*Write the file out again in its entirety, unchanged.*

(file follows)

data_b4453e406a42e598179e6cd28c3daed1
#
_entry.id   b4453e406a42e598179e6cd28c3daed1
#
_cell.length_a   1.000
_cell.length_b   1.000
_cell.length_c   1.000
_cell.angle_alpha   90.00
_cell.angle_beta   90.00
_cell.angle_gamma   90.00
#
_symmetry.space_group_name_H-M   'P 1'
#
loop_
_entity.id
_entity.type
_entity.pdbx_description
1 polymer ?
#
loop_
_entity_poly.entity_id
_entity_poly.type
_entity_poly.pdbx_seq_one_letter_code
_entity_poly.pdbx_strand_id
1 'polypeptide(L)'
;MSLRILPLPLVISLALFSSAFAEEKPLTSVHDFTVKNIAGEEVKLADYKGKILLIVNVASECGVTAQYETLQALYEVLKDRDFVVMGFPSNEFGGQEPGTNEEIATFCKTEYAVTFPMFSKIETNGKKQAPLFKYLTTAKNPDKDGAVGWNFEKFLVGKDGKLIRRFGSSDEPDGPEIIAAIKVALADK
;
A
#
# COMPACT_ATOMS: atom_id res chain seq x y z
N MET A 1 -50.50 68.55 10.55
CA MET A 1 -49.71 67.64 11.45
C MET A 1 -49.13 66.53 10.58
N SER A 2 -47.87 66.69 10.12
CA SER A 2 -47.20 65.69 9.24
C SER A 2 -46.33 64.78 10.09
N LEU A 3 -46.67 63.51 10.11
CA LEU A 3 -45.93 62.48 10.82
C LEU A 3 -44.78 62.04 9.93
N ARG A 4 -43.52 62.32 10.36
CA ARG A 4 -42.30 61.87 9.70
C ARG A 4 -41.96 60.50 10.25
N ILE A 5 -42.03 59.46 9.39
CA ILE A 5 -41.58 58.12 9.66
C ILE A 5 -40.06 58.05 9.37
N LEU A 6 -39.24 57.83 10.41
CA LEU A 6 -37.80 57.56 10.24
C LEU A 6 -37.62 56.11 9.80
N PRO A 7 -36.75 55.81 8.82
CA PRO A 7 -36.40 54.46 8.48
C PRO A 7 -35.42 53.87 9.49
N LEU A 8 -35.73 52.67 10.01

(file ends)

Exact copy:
data_b4453e406a42e598179e6cd28c3daed1
#
_entry.id   b4453e406a42e598179e6cd28c3daed1
#
_cell.length_a   1.000
_cell.length_b   1.000
_cell.length_c   1.000
_cell.angle_alpha   90.00
_cell.angle_beta   90.00
_cell.angle_gamma   90.00
#
_symmetry.space_group_name_H-M   'P 1'
#
loop_
_entity.id
_entity.type
_entity.pdbx_description
1 polymer ?
#
loop_
_entity_poly.entity_id
_entity_poly.type
_entity_poly.pdbx_seq_one_letter_code
_entity_poly.pdbx_strand_id
1 'polypeptide(L)'
;MSLRILPLPLVISLALFSSAFAEEKPLTSVHDFTVKNIAGEEVKLADYKGKILLIVNVASECGVTAQYETLQALYEVLKDRDFVVMGFPSNEFGGQEPGTNEEIATFCKTEYAVTFPMFSKIETNGKKQAPLFKYLTTAKNPDKDGAVGWNFEKFLVGKDGKLIRRFGSSDEPDGPEIIAAIKVALADK
;
A
#
# COMPACT_ATOMS: atom_id res chain seq x y z
N MET A 1 -50.50 68.55 10.55
CA MET A 1 -49.71 67.64 11.45
C MET A 1 -49.13 66.53 10.58
N SER A 2 -47.87 66.69 10.12
CA SER A 2 -47.20 65.69 9.24
C SER A 2 -46.33 64.78 10.09
N LEU A 3 -46.67 63.51 10.11
CA LEU A 3 -45.93 62.48 10.82
C LEU A 3 -44.78 62.04 9.93
N ARG A 4 -43.52 62.32 10.36
CA ARG A 4 -42.30 61.87 9.70
C ARG A 4 -41.96 60.50 10.25
N ILE A 5 -42.03 59.46 9.39
CA ILE A 5 -41.58 58.12 9.66
C ILE A 5 -40.06 58.05 9.37
N LEU A 6 -39.24 57.83 10.41
CA LEU A 6 -37.80 57.56 10.24
C LEU A 6 -37.62 56.11 9.80
N PRO A 7 -36.75 55.81 8.82
CA PRO A 7 -36.40 54.46 8.48
C PRO A 7 -35.42 53.87 9.49
N LEU A 8 -35.73 52.67 10.01